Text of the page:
The victim died driving a 2001 Honda Civic that federal regulators warned in June has airbag inflators with a 50% chance of rupturing during a crash. Despite the warning, less than five percent of the most dangerous Honda vehicles have been repaired. urges drivers to check the status of their airbags and to make needed repairs as soon as possible. We also encourage you to get in touch with us and report possible injuries related to a defective Takata airbag.

Hold Takata Accountable

Riverside County Woman Is Latest Casualty

Delia Robles of Riverside County in Southern California was reportedly driving to get a flu shot when she was involved in a fender-bender with a pickup truck.

The victim’s son, who is considering a Takata lawsuit, told a local news station his mother was driving 25 mph at the time of the crash.

“My mom was a very safe driver,” he said. “Seat belt was on, always.”

Ms. Robles’ death is the latest in a string of deadly crashes that has sparked the largest auto recall in U.S. history. Eleven U.S. deaths and 16 deaths worldwide, in addition to hundreds of injuries, are blamed on Takata airbags. The airbags can deploy with excessive force, blowing apart the metal inflator housing and sending ragged shrapnel into occupants’ faces and necks.

Long-term exposure to heat and humidity destabilizes the airbag propellant ammonium nitrate, a volatile chemical also used in military-grade explosives. The National Highway Traffic Safety Administration (NHTSA) placed California in “Recall Zone A,” the most vulnerable region.

Honda at Center of Takata Controversy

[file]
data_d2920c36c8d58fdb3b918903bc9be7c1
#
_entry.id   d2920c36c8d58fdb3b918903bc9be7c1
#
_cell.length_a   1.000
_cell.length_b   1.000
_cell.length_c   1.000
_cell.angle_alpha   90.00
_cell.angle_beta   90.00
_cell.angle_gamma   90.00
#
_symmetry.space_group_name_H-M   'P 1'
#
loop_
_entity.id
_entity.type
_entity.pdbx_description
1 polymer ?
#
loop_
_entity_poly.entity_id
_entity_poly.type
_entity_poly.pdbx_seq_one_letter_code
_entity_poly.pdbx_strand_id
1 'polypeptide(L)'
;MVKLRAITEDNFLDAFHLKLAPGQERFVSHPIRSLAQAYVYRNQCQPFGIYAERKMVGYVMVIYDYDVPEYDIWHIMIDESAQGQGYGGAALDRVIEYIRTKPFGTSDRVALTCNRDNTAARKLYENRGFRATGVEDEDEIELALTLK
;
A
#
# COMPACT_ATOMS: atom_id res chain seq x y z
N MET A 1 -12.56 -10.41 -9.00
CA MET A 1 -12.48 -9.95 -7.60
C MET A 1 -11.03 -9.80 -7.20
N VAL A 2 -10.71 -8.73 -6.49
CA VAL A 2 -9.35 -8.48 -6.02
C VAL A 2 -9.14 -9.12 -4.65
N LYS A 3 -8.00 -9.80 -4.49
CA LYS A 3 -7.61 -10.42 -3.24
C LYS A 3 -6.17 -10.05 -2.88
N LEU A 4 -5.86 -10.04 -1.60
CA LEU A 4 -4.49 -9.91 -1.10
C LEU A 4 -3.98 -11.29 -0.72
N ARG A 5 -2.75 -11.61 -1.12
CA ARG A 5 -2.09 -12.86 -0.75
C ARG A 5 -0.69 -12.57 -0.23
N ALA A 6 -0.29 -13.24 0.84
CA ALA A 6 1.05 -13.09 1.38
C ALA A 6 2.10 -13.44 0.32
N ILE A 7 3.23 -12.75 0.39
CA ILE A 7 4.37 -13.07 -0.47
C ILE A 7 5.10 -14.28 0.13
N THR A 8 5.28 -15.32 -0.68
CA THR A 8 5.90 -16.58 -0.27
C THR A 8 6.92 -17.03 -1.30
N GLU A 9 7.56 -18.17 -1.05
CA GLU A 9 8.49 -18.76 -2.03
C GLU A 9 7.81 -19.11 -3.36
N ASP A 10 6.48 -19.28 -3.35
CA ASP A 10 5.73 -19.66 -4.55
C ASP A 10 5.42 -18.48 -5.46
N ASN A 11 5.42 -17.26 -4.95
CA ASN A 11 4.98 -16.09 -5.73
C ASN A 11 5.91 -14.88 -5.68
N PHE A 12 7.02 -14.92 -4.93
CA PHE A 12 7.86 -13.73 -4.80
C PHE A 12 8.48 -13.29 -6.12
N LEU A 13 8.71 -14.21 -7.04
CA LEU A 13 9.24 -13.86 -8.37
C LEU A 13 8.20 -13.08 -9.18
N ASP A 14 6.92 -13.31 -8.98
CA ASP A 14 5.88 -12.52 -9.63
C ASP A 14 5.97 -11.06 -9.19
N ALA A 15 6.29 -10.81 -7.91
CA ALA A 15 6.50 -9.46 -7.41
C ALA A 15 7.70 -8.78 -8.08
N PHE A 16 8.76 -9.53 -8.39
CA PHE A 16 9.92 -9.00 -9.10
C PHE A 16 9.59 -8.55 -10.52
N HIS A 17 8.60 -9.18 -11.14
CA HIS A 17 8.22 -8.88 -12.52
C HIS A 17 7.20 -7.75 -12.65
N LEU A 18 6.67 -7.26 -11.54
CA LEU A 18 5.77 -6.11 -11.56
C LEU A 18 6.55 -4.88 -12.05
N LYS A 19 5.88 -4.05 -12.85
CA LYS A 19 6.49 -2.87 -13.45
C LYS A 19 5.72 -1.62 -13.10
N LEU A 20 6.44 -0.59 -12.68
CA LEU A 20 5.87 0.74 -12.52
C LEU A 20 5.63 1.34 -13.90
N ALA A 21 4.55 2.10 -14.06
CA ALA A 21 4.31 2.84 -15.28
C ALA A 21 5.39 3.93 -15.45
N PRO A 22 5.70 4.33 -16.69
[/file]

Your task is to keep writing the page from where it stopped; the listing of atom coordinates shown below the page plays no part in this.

Thirteen automakers are part of the massive Takata recall, but none has been implicated more severely than Honda.

Of the eleven U.S. deaths linked to Takata airbags, ten have occurred in Hondas. Nine of the eleven deaths have occurred in a small subset of 2001-2003 Honda and Acura vehicles, including the 2001 Honda Civic in which Ms. Robles was killed.

Of the eleven U.S. deaths linked to Takata airbags, ten have occurred in Hondas.

A June 2016 NHTSA safety bulletin reported that 313,000 older Honda and Acura cars have defective airbag inflators that are up to 50% likely to rupture in a crash. NHTSA instructed owners to stop driving them and immediately get repairs.

Four months later, however, just 13,000 (less than 5%) of the specified Honda and Acura cars have been repaired, according to The Detroit News.

Honda says Ms. Robles’ car was included in multiple recalls over the last several years and that it mailed at least 20 recall notices to the car’s registered owners.

Senator Bill Nelson (D-FL) blames Honda for not performing recall repairs quickly enough.

“No responsible automaker should be so slow in repairing defective vehicles where there’s up to a 50 percent chance a driver could be killed or seriously injured if an airbag deploys,” Senator Nelson said.

Honda has the highest overall airbag repair rate of any automaker, at over 45 percent. The worst repair rate belongs to General Motors (0.17%).

Honda says it has parts ready to repair all defective airbags, and that if there is a wait for the replacement part, dealers will offer a loaner or rental car free of charge.

Automakers Have Trouble Tracking Down Owners

Low recall repair completion rates plague the auto industry as a whole. A Forbes report notes that 45 million vehicles recalled from 2013 to 2015 have yet to be brought in for covered repairs.

Used cars such as Ms. Robles’ Honda Civic often slip through the recall cracks.

Part of the problem has to do with the difficulty of tracking down owners in a highly mobile society, especially the owners of older vehicles that have changed hands repeatedly. Used cars under recall bought at new-car dealerships are typically required to be repaired, but not cars bought from used-car dealers.

The New York Times reports that Ms. Robles’ Civic was sold three times at auction before her son purchased it from an acquaintance.

The NHTSA is now considering a rule requiring recall notices to be delivered through email and text messaging. The agency does not have the authority to order recalled vehicles off the road.

To find out whether your vehicle is recalled for any issue, visit and input a VIN number.